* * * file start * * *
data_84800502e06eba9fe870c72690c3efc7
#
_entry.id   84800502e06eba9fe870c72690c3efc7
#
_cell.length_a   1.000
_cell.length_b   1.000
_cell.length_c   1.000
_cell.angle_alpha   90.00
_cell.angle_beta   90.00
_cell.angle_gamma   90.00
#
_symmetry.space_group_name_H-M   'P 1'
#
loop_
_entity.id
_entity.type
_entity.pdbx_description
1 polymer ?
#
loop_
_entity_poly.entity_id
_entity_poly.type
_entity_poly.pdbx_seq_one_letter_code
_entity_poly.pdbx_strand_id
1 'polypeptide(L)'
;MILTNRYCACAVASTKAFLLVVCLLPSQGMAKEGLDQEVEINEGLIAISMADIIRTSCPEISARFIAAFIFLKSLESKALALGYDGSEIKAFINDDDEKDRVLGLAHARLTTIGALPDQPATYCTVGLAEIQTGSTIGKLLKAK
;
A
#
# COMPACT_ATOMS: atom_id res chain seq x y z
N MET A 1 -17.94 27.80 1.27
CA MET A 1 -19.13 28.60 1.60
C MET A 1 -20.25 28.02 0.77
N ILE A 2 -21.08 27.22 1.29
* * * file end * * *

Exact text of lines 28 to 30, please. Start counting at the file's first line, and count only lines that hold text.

A
#
# COMPACT_ATOMS: atom_id res chain seq x y z